To Samuel Greele

    “Elm-Trees,” Biddeford        10 July 1819

    My dear Sir—

    I want very much to see you, & thank you for your kindness in anticipating my wishes by furnishing me, so early after publication, with Mr. Channings Sermon, preached at the ordination of Mr. Sparks in Baltimore1—This discourse is most excellent of the kind; it is clear, full and explicit on all the great points of what has for centuries made up the code of Religion throughout Christendom—And what I have looked upon as a monstrous mass corruption from Judaism, heathenism, & the scholastic theology of the dark ages with here and there intersperced a thread or two of the religion once delivered to the Saints—and but a thread or two—I verily believe that if Jesus himself were to come again into this world, with the same ideas and knowledge he actually possessed at the time of his ascension, & to enter into most of the churches & meeting houses in different parts of Christendom where what is commonly called orthodoxey is usually preached, he would hardly suspect either the preacher or many of his hearers, could be called by his name—or were acquainted with the religion & doctrines he meant to teach when on earth—so great, in my opinion is the deviation in doctrine & mode of worship of those calling themselves by his name, from what it ought to be—I dont mean to impeach the honesty of preachers or the goodness of the hearers—I believe orthodox preachers are very honest, but very erroneous; & the people are pretty good, much better in a moral & spiritual view, than they frequently appear to make themselves when speaking of their natural & habitual states of mind; tho I have no doubt they would have been better, that is have risen higher in the scale of moral excellence, had they been taught the genuine doctrine of Unitiarianism, & practised more the morality of the Gospel—and had their minds been drawn off from their doctrines of total depravity, original sin, the Trinity, Atonement by which a notorious old sining rascal can be made holy and righteous fit for the kingdom of Heaven, by what they call Christs righteousness applied, by the holy spirit, to their souls—These doctrines, and several others growing out of them, as weeds grow on a dung hill, have greatly retarded, I might say for ages, actually obstructed the increase of knowledge in the Religion of Jesus, and prevented the increase of that heavenly temper the religion of Jesus is calculated to produce. As to the Sermon, I want to see you & spend two hours at least, in enumerating some of its good qualities—And I can now only say, It is just what it ought to be; Indeed it is a great deal better than I expected; And I expected very much—were it not that he seems to admit his belief of the Metempsycocian,2 or Pythagorean notion of a pre-existance of Jesus to his being born to Mary, or of his being begotten by Joseph his undoubted Father, I should actually set him down as a full blooded Unitarian; as [Theophilus] Lindsey, [Thomas] Belsham or Jones3 or [James] Freeman undoubtedly are—But this notion of pre-existance is an error of no great practical importance. It is like a thousand other vain conjectures all men are continually making about things they know nothing [about]—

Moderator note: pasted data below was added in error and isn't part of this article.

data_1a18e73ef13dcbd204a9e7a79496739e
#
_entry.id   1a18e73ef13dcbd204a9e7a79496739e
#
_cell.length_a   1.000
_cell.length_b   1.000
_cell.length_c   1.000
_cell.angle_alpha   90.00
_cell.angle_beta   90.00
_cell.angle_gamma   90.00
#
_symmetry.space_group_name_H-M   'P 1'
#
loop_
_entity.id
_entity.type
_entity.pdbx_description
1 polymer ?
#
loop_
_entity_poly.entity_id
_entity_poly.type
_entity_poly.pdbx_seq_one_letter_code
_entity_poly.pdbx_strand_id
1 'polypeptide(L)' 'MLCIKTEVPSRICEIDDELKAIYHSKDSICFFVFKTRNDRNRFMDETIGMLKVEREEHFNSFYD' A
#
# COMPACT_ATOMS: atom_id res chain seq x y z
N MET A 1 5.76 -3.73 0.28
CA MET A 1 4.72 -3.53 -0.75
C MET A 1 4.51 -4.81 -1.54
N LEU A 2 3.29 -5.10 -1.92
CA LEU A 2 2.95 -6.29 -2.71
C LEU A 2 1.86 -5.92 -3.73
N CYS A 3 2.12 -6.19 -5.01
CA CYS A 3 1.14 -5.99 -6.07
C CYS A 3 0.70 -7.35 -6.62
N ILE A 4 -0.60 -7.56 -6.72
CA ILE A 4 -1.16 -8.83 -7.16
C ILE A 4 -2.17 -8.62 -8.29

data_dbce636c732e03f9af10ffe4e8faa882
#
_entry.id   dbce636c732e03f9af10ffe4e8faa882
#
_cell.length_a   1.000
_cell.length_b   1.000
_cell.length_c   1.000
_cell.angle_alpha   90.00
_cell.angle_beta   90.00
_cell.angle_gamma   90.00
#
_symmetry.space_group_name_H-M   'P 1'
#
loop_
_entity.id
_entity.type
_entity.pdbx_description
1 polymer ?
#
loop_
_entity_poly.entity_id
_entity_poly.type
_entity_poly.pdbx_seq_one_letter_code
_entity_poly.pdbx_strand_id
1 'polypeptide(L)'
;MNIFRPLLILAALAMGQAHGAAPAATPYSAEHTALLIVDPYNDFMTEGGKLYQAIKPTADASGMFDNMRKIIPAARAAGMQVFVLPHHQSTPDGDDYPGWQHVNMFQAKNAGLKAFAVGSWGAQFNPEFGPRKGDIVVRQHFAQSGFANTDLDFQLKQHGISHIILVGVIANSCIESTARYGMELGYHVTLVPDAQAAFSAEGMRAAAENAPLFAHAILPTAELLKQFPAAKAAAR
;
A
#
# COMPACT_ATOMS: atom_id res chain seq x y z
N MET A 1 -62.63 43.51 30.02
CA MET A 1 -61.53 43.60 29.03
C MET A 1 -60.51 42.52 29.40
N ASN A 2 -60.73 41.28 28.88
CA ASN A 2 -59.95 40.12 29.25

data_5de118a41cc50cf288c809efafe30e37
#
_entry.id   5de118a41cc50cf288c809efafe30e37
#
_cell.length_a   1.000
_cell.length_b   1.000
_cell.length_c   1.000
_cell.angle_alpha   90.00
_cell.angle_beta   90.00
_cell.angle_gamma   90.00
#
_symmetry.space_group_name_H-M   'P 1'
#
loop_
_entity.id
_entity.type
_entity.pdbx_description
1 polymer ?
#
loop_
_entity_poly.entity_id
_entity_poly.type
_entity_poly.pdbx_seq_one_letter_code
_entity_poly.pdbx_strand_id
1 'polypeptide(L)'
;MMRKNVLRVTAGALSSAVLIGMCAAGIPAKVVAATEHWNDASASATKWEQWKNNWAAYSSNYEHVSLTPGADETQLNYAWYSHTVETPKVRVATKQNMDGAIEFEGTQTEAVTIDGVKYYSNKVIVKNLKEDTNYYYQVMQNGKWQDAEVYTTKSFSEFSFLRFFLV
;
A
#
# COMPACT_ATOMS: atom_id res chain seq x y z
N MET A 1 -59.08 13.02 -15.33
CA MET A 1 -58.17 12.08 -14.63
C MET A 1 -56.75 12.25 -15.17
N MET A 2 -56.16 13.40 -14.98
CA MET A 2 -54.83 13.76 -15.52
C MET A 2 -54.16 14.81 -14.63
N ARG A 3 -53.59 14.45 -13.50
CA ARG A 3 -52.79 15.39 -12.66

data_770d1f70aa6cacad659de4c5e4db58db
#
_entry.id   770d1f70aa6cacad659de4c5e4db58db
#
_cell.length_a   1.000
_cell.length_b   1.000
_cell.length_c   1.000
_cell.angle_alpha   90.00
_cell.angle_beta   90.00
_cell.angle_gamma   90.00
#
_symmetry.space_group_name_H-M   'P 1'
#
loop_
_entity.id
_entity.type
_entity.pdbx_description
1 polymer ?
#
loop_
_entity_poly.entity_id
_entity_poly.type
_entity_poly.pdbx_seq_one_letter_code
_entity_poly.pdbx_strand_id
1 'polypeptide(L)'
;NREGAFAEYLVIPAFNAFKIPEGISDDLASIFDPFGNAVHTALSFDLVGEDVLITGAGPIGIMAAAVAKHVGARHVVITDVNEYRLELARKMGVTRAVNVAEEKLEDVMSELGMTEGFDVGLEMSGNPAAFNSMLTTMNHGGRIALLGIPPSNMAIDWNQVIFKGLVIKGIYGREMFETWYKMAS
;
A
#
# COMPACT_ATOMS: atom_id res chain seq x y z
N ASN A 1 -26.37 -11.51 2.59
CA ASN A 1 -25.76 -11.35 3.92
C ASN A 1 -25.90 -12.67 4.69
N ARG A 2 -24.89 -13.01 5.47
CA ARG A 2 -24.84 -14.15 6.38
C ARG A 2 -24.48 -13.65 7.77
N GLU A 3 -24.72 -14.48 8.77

This discourse will become a sort of Text for christians of different denominations to oppose, explain & defend as they concieve its principles different from, similar or the same with their own.

    Self interest not only attaches us to those who promote our views or plans in life; but to those who think like ourselves, no matter what the subject is—Now as I have been preaching the same doctrine contained in this sermon for nearly forty years, tho by no means with the elegance and eloquence the preacher has, I feel myself attached to him by much stronger feelings, than while I thought he was more orthodox. The Sermon is not simply a house on a hill, but a strong Tower; and the Author must prepare for a combined attack. And I have no fears but he will defend the ground as the Governor of Gibralter did that fortress against the combined forces of nearly the whole of Europe.4 Trinitarians must beat down this discourse that is the principles of interpretation, the views of the books of the Bible as explained therein, or they must give up their cause. And as their cause is only the result of long, established errors, I expect they will yield them with obstinency.

    In the dispute with Dr. Worcester, Mr. Channing was reluctantly brought before the public;5 he had been accustomed to a peaceable, qu[i]et life; His delight was in the practice of the christian virtues; & his only wish was to make others good & happy—here he shew the christian in temper; and I have no doubt, but he will in defence of his discourse manifest the able defender of the faith. He is equal to it; he has taken impregnable ground; & appears to be animated enough for the combat.